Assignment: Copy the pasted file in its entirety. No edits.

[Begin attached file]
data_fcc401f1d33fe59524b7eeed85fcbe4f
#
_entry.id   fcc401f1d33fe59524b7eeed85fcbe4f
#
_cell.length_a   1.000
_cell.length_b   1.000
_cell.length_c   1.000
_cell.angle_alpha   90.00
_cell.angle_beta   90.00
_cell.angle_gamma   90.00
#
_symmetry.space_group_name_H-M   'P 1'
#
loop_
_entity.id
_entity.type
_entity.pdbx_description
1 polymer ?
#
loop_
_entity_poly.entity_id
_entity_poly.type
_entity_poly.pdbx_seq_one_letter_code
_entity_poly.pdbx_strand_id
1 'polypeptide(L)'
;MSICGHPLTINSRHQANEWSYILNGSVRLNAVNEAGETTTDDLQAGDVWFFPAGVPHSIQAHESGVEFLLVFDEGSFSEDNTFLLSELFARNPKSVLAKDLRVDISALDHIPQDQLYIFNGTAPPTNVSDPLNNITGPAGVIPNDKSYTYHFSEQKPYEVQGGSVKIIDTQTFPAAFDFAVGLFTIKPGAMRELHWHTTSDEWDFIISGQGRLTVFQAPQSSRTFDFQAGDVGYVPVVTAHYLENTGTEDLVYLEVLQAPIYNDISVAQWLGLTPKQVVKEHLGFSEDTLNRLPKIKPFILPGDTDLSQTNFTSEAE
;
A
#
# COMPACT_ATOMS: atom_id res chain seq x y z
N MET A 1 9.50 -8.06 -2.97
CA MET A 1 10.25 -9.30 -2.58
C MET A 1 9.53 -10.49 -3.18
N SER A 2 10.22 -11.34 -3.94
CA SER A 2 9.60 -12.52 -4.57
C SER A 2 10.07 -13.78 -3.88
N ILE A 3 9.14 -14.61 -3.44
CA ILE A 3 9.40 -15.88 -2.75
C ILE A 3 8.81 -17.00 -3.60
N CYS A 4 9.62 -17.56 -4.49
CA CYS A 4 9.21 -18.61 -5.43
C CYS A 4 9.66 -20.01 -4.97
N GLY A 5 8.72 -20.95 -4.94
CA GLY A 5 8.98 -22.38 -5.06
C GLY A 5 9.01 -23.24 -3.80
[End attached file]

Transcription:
data_fcc401f1d33fe59524b7eeed85fcbe4f
#
_entry.id   fcc401f1d33fe59524b7eeed85fcbe4f
#
_cell.length_a   1.000
_cell.length_b   1.000
_cell.length_c   1.000
_cell.angle_alpha   90.00
_cell.angle_beta   90.00
_cell.angle_gamma   90.00
#
_symmetry.space_group_name_H-M   'P 1'
#
loop_
_entity.id
_entity.type
_entity.pdbx_description
1 polymer ?
#
loop_
_entity_poly.entity_id
_entity_poly.type
_entity_poly.pdbx_seq_one_letter_code
_entity_poly.pdbx_strand_id
1 'polypeptide(L)'
;MSICGHPLTINSRHQANEWSYILNGSVRLNAVNEAGETTTDDLQAGDVWFFPAGVPHSIQAHESGVEFLLVFDEGSFSEDNTFLLSELFARNPKSVLAKDLRVDISALDHIPQDQLYIFNGTAPPTNVSDPLNNITGPAGVIPNDKSYTYHFSEQKPYEVQGGSVKIIDTQTFPAAFDFAVGLFTIKPGAMRELHWHTTSDEWDFIISGQGRLTVFQAPQSSRTFDFQAGDVGYVPVVTAHYLENTGTEDLVYLEVLQAPIYNDISVAQWLGLTPKQVVKEHLGFSEDTLNRLPKIKPFILPGDTDLSQTNFTSEAE
;
A
#
# COMPACT_ATOMS: atom_id res chain seq x y z
N MET A 1 9.50 -8.06 -2.97
CA MET A 1 10.25 -9.30 -2.58
C MET A 1 9.53 -10.49 -3.18
N SER A 2 10.22 -11.34 -3.94
CA SER A 2 9.60 -12.52 -4.57
C SER A 2 10.07 -13.78 -3.88
N ILE A 3 9.14 -14.61 -3.44
CA ILE A 3 9.40 -15.88 -2.75
C ILE A 3 8.81 -17.00 -3.60
N CYS A 4 9.62 -17.56 -4.49
CA CYS A 4 9.21 -18.61 -5.43
C CYS A 4 9.66 -20.01 -4.97
N GLY A 5 8.72 -20.95 -4.94
CA GLY A 5 8.98 -22.38 -5.06
C GLY A 5 9.01 -23.24 -3.80